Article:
Remember in the debate Thursday night, when Bernie Sanders torched Hillary Clinton over being caught up in yet another federal investigation? Man, it was brutal.
“Ladies and gentlemen, as we stand here today, we’re just learned that the Department of State has subpoenaed records from the Clinton Foundation as part of an investigation into some of its projects that were greenlighted by the federal government while she was serving as Secretary of State. The inspector general is also looking into the questionable employment status of her close aide, Huma Abedin. In case you’ve lost count, that makes three ongoing federal investigations related to Secretary Clinton, including one by the FBI into whether she put national security at risk and another by the State Department into her use of a private email server.
“My friends, I have great respect for Hillary Clinton’s service to the country, but we have to approach the upcoming election strategically. Public opinion polls consistently show that the American people view her as neither honest nor trustworthy. How many more scandals are out there? How many federal investigations do we want our presidential nominee caught up in when the general election comes around? I’m willing to give Secretary Clinton the benefit of the doubt on the questions these investigations raise, but will Donald Trump? Or Ted Cruz? Or, most importantly, the Independent voters we need to make sure a Democrat sits in the Oval Office in 2017?”
Oh, wait. Sanders didn’t say that stuff? Well, why not? (The PBS moderators, Gwen Ifill and Judy Woodruff, didn’t either. But that’s another story.)
An enduring mystery of the Bernie Sanders campaign is that although federal investigators keep throwing him batting practice fastballs right over the plate, he refuses to swing. Last month, when the State Department, which Clinton used to run, had to admit that emails found on her private email server contained top secret information too sensitive to release even in redacted form, the Sanders campaign was silent.
Memorably, in an early Democratic debate, Sanders dismissed any discussion of Clinton’s emails at all as a distraction.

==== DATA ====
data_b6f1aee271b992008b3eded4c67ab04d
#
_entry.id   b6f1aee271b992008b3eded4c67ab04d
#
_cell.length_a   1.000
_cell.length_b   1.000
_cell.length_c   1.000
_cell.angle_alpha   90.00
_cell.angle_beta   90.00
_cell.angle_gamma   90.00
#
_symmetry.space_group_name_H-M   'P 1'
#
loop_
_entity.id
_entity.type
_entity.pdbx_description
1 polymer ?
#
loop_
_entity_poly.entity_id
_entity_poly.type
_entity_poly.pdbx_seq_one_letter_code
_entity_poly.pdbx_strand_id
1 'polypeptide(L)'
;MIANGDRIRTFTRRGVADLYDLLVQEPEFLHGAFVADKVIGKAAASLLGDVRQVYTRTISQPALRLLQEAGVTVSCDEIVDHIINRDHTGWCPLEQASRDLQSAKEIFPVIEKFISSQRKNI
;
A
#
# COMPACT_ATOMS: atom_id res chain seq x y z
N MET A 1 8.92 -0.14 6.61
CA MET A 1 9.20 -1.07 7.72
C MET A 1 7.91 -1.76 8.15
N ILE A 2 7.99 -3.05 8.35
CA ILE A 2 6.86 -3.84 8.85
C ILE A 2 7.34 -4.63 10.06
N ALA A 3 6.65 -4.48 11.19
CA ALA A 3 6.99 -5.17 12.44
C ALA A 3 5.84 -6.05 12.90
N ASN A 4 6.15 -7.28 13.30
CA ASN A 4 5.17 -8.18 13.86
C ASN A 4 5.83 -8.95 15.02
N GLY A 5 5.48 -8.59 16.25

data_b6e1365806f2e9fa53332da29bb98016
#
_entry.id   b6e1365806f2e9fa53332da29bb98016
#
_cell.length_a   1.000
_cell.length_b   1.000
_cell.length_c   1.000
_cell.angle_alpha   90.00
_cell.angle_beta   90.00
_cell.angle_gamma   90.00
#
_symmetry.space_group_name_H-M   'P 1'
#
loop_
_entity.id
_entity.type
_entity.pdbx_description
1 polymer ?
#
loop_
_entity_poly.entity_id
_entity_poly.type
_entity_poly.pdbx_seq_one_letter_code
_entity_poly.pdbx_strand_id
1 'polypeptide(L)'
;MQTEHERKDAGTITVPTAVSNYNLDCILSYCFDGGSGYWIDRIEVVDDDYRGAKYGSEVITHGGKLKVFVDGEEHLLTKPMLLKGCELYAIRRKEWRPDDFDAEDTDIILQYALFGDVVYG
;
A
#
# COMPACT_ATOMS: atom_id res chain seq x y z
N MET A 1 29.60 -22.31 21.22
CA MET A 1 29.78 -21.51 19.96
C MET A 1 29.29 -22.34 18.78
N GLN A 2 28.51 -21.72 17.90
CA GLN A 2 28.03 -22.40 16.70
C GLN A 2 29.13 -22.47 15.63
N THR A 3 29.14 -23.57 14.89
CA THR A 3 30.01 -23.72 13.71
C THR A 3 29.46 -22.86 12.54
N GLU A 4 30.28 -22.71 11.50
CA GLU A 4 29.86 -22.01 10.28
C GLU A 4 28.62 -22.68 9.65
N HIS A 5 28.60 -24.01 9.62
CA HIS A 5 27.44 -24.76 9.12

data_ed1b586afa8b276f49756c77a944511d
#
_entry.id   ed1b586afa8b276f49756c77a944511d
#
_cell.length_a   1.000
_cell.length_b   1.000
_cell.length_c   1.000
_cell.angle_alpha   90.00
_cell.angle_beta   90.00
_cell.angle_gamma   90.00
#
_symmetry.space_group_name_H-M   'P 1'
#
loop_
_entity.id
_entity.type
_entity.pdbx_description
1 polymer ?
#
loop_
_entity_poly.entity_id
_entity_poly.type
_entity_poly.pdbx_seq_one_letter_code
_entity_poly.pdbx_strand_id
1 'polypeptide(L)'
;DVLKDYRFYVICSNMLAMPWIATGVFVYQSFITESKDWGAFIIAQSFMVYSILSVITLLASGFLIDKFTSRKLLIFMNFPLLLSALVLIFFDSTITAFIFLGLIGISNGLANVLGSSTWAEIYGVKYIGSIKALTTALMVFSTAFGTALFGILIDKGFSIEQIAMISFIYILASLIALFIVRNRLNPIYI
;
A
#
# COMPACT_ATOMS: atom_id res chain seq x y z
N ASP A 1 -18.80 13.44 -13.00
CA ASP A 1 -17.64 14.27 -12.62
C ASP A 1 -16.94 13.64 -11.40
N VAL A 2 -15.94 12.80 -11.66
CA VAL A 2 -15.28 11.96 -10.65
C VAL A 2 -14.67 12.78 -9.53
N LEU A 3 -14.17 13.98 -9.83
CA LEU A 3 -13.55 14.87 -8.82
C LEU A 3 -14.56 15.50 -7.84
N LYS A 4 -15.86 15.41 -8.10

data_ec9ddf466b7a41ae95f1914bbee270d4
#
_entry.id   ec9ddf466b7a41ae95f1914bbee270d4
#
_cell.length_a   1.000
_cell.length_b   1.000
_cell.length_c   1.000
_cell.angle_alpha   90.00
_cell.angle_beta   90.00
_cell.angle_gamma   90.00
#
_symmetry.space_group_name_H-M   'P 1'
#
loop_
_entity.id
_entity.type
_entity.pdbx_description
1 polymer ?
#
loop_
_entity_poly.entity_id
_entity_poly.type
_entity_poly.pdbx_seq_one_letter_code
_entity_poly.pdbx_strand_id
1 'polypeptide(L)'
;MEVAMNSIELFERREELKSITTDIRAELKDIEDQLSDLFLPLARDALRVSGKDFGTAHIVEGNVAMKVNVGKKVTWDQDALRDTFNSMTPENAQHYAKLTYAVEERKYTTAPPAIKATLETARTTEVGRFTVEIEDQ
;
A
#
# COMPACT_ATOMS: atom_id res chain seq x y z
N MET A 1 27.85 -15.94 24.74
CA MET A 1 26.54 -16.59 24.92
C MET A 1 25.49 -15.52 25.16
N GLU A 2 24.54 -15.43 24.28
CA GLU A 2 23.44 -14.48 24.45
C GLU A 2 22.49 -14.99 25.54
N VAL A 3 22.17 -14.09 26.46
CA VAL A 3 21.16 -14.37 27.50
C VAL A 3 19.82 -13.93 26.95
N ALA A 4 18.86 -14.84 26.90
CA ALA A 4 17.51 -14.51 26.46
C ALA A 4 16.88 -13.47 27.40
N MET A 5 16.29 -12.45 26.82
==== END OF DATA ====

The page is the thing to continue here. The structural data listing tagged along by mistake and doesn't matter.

None of this is to say that the investigations are certain to uncover serious wrongdoing by Clinton. Perhaps they will all come to nothing. That’s certainly Clinton’s prediction. But in the context of a presidential campaign, that’s irrelevant. Sanders’ opponent has a very serious problem with her public image when it comes to questions of honesty and trustworthiness, and he has consistently refused to exploit it.
Exit polls after the New Hampshire primary showed that one in three voters said the most important attribute a candidate needs to have in order to win their vote is honesty. Clinton lost those voters by an astounding 92-6 margin. National polls have revealed voter uneasiness about trusting Clinton since before she officially announced her candidacy.
That’s not a chink in Clinton’s armor. It’s a massive hole. If Clinton is the Democratic nominee, the trust question will be the first thing her Republican opponent talks about when he wakes up in the morning, and the last thing he mentions before going to bed. (And he’ll probably have scheduled tweets about it teed up for the overnight hours.)
Yet, Sanders won’t go there. Politically, this is hard to explain, but here’s a theory.
Bernie Sanders does not expect, and never did expect, to be president. He entered the race as a longshot – a protest candidate who wanted to get his message about income inequality and an economic system “rigged” to favor the rich onto a larger stage. Maybe he could push his party a little further to the left on issues important to him before he was forced out of the race.
Despite more success than anyone, including Sanders, expected, he remains a long-shot candidate. He performed well in Iowa and won in a landslide in New Hampshire, but he knows very well that the demographics in those states are the best he will see for the rest of the primary campaign.
He could blast Clinton on the trust issue night and day, and probably sway some voters. But it doesn’t seem likely that he would accomplish much more than souring a considerable portion of the Democratic electorate on Clinton and making her more vulnerable to the ultimate Republican candidate.
Sure, Bernie Sanders would like to win the primary, but he’s smart enough to know the odds are stacked badly against him. And he also knows that savaging the eventual nominee might have the unintended effect of putting a Republican in the White House.
So, he continues to hit her from the left. On Henry Kissinger. On Wall Street. But he refuses to amplify the most effective attack, because he just doesn’t want to do too much damage.